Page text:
Telemedicine has also been found to improve seniors’ lives, she said.
“Digital health technology has been helpful in connecting you to your providers more easily,” Dr. Gearhart explained. A study focusing on cancer treatment patients found telemedicine increased survival by five months and significantly improved their health-related quality of life.
Residents experienced the virtues of remote connection in ‘real time’ as Dr. Duke Cameron, professor of cardiothoracic surgery, was able to participate in the session despite being in Baltimore on ‘grandbaby watch.’ He reviewed the current state of treatment for heart disease, including bypass operations, medicines, transplants, and pacemakers.
Stenting — the implanting of a tiny mechanism inside an artery in the heart which has become partially blocked — has become an increasingly important tool in helping heart patients.
“Coronary stenting has absolutely revolutionized the treatment of coronary artery disease,” he explained. “What’s good about it is that it can often be done in less than an hour, the patient goes home the next day, and the results are really quite good.”
A Generous Community
“Presentations like these are really core to our mission of helping our residents age successfully,” says Tom Mann, Vice President and Senior Living Expert for Moorings Park Communities. “Our members are eager to learn more about the cutting-edge developments in medicine that can help them maintain their vitality as they go about their busy lives.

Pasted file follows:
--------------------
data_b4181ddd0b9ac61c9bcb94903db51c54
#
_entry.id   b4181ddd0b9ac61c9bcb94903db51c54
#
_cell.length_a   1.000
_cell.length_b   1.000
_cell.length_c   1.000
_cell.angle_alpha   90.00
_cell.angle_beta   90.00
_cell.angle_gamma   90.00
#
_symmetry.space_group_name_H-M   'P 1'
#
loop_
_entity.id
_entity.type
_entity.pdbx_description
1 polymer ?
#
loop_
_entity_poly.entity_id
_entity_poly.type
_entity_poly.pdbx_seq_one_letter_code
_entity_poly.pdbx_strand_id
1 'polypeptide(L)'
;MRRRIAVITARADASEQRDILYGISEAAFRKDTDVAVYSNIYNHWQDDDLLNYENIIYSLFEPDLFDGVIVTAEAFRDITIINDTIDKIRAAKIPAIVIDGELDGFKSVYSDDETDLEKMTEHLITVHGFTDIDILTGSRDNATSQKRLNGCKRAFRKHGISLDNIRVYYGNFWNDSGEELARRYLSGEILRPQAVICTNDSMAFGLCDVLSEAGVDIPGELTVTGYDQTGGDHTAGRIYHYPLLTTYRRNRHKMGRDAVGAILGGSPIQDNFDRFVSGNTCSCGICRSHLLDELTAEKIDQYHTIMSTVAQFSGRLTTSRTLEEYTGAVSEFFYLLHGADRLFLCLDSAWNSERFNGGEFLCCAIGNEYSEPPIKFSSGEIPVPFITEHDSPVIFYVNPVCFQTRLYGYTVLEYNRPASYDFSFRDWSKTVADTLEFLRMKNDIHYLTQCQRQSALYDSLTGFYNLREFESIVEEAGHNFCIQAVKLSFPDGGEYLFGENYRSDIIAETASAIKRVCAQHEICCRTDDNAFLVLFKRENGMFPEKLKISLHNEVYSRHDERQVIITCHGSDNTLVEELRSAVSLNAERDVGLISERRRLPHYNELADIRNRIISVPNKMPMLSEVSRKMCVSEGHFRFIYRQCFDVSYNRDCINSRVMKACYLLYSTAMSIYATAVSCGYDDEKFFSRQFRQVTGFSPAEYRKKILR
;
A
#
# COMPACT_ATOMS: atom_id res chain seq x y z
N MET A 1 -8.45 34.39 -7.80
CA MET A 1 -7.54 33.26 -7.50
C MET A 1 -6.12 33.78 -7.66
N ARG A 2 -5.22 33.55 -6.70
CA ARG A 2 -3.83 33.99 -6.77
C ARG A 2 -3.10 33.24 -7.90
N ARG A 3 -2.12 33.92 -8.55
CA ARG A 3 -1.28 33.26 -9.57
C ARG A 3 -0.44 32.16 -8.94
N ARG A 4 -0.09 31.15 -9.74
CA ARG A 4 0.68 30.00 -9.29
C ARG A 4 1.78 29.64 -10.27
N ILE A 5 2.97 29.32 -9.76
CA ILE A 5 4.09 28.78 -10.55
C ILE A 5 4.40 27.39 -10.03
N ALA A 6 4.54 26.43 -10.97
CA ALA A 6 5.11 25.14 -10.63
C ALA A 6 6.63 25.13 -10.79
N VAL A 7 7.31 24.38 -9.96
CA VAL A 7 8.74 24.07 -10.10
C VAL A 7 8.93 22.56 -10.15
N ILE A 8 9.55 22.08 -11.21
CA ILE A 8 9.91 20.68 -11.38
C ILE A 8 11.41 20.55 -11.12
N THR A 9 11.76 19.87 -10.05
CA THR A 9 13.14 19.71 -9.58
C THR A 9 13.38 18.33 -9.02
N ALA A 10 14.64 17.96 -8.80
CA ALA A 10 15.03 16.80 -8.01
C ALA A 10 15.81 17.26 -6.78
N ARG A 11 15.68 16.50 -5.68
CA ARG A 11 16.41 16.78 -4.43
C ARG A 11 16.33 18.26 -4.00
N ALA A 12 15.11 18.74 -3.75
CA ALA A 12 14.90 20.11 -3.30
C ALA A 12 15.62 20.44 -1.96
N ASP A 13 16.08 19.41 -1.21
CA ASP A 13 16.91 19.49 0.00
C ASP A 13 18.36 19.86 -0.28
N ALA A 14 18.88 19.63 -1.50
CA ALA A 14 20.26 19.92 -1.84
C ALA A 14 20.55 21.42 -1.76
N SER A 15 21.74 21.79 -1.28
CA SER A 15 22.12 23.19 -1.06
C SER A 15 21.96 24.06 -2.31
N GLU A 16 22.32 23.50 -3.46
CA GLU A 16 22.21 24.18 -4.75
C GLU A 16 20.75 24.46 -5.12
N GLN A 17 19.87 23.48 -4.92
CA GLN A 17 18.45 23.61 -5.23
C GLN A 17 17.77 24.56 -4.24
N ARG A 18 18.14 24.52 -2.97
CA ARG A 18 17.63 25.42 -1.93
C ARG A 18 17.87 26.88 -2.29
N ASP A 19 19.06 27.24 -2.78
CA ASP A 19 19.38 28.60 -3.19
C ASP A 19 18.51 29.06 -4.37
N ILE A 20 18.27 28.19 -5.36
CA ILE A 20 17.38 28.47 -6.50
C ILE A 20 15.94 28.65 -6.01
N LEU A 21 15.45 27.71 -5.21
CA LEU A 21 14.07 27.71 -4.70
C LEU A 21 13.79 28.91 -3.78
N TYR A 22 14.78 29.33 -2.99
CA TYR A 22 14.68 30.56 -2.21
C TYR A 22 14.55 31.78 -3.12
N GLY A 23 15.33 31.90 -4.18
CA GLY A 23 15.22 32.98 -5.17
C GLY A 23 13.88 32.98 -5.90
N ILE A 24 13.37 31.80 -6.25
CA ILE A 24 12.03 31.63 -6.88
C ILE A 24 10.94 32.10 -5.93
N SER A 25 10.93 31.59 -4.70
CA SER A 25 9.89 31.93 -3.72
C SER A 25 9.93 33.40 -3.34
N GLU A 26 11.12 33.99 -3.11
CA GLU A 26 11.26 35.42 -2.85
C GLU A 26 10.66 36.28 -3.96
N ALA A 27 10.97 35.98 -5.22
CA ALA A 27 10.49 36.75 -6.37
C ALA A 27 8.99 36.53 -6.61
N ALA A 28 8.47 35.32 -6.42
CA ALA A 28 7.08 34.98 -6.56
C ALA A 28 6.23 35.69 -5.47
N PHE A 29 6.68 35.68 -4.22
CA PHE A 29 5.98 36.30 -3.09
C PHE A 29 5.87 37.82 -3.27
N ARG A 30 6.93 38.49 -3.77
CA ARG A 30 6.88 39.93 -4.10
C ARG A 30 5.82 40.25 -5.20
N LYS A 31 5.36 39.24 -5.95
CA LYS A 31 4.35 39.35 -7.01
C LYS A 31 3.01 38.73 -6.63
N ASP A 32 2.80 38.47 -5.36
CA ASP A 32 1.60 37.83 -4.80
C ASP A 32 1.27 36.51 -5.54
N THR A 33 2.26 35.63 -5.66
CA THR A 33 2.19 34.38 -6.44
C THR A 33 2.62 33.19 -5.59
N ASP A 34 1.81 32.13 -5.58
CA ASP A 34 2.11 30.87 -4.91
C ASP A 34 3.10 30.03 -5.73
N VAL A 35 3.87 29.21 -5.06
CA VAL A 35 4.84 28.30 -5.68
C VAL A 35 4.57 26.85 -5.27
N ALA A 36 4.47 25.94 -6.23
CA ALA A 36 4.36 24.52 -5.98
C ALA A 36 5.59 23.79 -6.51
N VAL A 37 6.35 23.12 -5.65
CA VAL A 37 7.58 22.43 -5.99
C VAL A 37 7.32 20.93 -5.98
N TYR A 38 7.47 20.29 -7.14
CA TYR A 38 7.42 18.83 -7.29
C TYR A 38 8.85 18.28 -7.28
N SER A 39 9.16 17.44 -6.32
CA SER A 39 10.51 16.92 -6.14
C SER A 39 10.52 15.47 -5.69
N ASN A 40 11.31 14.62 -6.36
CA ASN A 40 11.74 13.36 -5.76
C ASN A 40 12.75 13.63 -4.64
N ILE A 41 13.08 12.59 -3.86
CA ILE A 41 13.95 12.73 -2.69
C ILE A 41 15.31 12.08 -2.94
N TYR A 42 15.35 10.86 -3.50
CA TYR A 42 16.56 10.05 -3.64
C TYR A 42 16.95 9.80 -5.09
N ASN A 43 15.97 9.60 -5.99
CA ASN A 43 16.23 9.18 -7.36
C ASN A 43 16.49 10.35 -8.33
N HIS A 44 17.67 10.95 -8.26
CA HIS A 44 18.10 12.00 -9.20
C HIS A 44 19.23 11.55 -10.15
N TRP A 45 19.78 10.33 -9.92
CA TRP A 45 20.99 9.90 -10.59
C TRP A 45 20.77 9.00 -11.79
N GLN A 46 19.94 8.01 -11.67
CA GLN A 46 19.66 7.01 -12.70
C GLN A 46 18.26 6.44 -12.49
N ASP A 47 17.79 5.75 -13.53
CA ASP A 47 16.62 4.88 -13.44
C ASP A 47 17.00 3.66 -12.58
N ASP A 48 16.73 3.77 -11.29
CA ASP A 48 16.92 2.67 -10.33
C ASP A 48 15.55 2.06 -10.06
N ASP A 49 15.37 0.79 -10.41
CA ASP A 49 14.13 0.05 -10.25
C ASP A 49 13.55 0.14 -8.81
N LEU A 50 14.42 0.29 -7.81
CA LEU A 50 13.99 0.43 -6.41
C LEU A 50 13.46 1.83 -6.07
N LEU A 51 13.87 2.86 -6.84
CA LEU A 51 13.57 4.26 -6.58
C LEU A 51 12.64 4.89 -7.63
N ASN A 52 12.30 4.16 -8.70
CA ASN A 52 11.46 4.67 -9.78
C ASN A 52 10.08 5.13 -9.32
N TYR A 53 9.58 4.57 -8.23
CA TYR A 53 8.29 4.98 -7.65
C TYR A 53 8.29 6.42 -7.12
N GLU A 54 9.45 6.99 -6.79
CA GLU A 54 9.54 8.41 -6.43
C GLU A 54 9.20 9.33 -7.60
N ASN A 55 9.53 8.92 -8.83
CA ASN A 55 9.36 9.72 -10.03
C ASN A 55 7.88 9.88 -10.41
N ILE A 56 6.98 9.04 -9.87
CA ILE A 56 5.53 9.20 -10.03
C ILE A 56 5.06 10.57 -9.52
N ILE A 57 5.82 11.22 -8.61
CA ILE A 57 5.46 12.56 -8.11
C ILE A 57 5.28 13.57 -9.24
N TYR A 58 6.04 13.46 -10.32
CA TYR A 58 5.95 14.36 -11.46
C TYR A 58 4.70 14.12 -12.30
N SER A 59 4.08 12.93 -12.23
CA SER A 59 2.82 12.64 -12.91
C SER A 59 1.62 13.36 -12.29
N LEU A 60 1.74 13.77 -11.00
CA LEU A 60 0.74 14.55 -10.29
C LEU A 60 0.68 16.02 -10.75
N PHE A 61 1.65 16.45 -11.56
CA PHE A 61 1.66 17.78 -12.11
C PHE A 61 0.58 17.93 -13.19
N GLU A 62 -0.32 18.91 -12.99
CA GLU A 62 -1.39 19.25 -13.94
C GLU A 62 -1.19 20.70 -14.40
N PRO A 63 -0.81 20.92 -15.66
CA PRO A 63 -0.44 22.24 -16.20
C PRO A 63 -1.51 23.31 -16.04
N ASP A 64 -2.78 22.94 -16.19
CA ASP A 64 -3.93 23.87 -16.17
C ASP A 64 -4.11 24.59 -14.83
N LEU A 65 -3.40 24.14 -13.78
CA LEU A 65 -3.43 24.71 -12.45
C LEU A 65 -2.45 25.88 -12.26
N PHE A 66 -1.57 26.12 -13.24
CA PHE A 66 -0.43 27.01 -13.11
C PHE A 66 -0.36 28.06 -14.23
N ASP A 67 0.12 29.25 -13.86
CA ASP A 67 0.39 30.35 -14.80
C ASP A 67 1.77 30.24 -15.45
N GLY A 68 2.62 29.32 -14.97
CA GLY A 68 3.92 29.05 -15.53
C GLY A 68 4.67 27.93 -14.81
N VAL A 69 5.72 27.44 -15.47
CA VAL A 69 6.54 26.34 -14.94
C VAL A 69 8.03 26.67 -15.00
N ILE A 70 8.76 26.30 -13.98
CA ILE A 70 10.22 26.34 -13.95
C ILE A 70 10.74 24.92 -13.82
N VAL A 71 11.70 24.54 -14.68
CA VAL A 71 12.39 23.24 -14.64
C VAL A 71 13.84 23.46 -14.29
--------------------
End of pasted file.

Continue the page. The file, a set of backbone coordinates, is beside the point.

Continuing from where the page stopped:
“We pride ourselves on being able to provide our residents with one of the best environments you can find anywhere that promotes healthy aging,” he adds. “Our knowledgeable and attentive wellness staff, state-of-the-art recreational and exercise facilities, concierge physicians, and the ready availability of important care services like assisted living and memory care (should a resident need them) are all part of our wellness picture. It’s why our communities repeatedly win awards for being among the best retirement destinations in the country.
“Our partnership with Johns Hopkins is an important piece of the picture,” he continues. “We’re truly blessed to have residents like John and Connie Rekoske, who are generously supporting the Johns Hopkins/Moorings Park Geriatric Fellowship, something which is unique in the industry.”
The latest recipient of that fellowship, Dr. Sana Durrani, led off the symposium with a brief introduction.
An Important Parting Note
Lillie Shockney, MAS, gave the final presentation of the session. She reviewed the current state of geriatric medicine regarding bone health, male and female reproductive health, and the best characteristics of patients and doctors in medical interactions. She also discussed the seven vital conditions to age well (humane housing, belonging, learning, thriving in natural world, meaningful work and wealth, health and safety, and reliable transportation).
She concluded the program with advice that no doubt resonated with many members of the Moorings Park community: “Don’t postpone joy.”
The full presentation can be seen here.